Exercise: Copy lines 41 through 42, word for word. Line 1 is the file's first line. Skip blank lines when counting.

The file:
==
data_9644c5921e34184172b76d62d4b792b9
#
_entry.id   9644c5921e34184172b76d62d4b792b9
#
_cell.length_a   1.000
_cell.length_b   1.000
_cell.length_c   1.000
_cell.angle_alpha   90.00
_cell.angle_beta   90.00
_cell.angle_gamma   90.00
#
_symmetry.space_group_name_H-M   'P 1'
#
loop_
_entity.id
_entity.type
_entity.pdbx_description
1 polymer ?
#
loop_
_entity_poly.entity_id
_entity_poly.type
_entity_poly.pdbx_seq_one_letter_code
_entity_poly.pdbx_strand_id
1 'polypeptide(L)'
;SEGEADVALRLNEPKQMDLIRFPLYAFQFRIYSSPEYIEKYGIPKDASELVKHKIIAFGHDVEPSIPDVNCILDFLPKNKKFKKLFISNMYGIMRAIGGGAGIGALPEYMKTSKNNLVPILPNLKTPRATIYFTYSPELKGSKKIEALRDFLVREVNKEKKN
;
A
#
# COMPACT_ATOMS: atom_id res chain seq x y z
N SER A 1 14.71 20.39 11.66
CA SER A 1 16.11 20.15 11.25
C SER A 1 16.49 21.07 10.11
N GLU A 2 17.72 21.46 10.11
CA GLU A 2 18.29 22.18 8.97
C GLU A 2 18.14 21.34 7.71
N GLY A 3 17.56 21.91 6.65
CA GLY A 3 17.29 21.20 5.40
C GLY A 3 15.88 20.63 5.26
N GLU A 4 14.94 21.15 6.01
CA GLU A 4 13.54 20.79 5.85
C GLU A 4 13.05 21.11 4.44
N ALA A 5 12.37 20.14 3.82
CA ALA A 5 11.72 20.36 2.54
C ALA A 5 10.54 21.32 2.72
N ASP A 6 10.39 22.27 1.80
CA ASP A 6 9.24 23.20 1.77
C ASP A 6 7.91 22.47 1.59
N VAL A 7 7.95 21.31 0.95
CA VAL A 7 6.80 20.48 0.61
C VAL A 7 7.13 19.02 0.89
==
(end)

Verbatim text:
CA GLU A 4 13.54 20.79 5.85
C GLU A 4 13.05 21.11 4.44